B. $$x>0$$ --> $$\frac{x}{x}<x$$ --> $$1<x$$.

Two ranges $$-1<x<0$$ or $$x>1$$. Which says that $$x$$ either in the first range or in the second. Not sufficient to answer whether $$-1<x<1$$. (For instance $$x$$ can be $$-0.5$$ or $$3$$)

Second approach: look at the fraction $$\frac{x}{|x|}$$ it can take only two values:
1 for $$x>0$$ --> so we would have: $$1<x$$;
Or -1 for $$x<0$$ --> so we would have: $$-1<x$$ and as we considering the range for which $$x<0$$ then completer range would be: $$-1<x<0$$.

The same two ranges: $$-1<x<0$$ or $$x>1$$.

(2) $$|x| > x$$. Well this basically tells that $$x$$ is negative, as if x were positive or zero then $$|x|$$ would be equal to $$x$$. Only one range: $$x<0$$, but still insufficient to say whether $$-1<x<1$$. (For instance $$x$$ can be $$-0.5$$ or $$-10$$)

Or two cases again:
$$x<0$$--> $$-x>x$$--> $$x<0$$.
$$x>0$$ --> $$x>x$$: never correct.

(1)+(2) Intersection of the ranges from (1) and (2) is the range $$-1<x<0$$ ($$x<0$$ (from 2) and $$-1<x<0$$ or $$x>1$$ (from 1), hence $$-1<x<0$$). Every $$x$$ from this range is definitely in the range $$-1<x<1$$. Sufficient.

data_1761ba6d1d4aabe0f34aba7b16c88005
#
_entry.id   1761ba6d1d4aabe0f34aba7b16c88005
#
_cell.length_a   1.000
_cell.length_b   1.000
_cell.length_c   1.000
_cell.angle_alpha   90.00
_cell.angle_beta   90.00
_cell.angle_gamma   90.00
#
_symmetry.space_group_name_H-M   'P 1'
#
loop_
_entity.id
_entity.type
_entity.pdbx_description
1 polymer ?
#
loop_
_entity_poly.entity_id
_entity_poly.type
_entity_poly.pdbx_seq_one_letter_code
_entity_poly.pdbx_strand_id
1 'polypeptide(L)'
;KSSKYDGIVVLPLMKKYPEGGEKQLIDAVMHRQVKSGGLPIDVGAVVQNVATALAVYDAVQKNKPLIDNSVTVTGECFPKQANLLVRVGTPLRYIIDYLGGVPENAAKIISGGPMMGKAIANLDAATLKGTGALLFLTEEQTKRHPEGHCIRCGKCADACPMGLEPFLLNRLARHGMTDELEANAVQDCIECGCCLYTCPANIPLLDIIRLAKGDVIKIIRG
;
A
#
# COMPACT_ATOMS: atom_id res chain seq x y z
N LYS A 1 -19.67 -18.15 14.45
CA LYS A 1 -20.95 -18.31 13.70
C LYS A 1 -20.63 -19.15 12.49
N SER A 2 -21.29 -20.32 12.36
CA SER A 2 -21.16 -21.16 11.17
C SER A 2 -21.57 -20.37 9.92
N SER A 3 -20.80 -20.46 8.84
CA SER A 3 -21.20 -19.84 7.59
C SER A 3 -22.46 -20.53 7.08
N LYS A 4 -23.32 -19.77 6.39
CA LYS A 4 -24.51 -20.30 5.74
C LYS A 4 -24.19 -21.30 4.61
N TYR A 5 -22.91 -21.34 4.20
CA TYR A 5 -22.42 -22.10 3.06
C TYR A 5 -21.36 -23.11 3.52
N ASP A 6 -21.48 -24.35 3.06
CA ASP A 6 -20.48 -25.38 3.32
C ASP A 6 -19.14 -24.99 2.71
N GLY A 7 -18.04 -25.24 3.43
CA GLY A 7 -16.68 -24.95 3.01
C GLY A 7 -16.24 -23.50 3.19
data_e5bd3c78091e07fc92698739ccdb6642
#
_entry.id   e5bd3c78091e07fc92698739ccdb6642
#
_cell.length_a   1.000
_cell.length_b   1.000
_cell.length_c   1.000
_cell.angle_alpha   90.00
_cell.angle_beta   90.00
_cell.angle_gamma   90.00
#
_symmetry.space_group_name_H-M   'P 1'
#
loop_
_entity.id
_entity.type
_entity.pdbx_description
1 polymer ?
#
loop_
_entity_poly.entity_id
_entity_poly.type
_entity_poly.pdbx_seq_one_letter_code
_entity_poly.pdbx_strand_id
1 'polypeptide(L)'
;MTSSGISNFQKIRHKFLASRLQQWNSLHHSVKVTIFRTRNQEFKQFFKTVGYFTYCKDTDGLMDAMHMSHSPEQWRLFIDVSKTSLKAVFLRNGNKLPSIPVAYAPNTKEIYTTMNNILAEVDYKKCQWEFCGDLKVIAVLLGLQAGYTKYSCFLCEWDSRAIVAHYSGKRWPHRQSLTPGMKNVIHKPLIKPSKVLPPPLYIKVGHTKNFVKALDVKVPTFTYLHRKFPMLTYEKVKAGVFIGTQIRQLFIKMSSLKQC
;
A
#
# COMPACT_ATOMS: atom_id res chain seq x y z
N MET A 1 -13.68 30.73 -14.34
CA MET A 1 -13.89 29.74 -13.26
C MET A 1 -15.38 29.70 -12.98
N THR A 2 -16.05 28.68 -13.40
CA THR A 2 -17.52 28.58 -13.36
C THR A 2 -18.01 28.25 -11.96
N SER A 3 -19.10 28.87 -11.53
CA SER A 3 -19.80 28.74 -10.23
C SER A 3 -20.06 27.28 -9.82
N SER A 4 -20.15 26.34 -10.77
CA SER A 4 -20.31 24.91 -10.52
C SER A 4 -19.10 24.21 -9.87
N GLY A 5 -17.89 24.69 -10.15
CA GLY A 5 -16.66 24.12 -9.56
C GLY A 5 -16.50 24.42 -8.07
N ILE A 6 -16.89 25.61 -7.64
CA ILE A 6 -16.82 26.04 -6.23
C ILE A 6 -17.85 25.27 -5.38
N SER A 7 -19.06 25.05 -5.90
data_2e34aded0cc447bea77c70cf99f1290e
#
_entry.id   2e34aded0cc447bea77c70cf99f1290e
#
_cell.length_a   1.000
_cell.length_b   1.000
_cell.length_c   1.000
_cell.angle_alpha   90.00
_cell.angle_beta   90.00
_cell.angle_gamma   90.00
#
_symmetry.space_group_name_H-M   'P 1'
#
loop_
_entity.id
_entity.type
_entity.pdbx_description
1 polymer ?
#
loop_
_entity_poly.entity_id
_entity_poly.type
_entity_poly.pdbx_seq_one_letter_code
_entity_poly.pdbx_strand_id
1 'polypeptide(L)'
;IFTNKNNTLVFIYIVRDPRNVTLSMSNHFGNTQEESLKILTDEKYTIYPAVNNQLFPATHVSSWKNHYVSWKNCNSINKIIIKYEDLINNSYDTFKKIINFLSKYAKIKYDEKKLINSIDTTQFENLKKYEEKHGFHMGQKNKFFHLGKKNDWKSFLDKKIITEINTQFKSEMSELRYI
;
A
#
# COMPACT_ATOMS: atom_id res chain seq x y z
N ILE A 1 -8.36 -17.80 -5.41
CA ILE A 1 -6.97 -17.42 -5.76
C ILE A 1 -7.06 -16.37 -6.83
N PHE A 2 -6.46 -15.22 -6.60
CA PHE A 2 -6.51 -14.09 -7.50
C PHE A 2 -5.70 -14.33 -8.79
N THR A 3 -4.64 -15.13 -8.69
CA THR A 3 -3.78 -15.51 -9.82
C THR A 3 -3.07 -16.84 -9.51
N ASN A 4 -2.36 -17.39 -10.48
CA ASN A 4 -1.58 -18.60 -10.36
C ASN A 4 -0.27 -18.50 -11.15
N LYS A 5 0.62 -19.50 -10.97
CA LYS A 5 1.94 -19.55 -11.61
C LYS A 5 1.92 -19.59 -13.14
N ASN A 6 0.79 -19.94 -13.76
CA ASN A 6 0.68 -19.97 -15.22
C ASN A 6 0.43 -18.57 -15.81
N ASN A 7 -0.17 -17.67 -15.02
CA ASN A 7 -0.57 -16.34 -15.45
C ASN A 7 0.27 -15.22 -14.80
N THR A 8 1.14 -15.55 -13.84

Hi bunel,

hw is that we can have two ranges x<0 & x>0. How we got this ranges?

regards,
rrsnathan.
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07 Aug 2013, 03:56
metallicafan wrote:
+1 C

Statement 1: x./|x| < x
We could have:
x > 1
or
x > -1
INSUFF.

Statement 2: |x| > x
So, x < 0
INSUFF.

Combining (1) and (2)
-1 < x < 0
SUFF.

Most complete explanation by Bunnel. Thanks to you. pretty good
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Re: If x is not equal to 0, is |x| less than 1? (1) x/|x|< x [#permalink]

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11 Mar 2014, 03:27
Hussain15 wrote:
If x is not equal to 0, is |x| less than 1?

(1) x/|x|< x

(2) |x| > x

Will really appreciate if answer is supported by explanation.

|x| < 1
if we plot this then we get the range of x as (-1,1)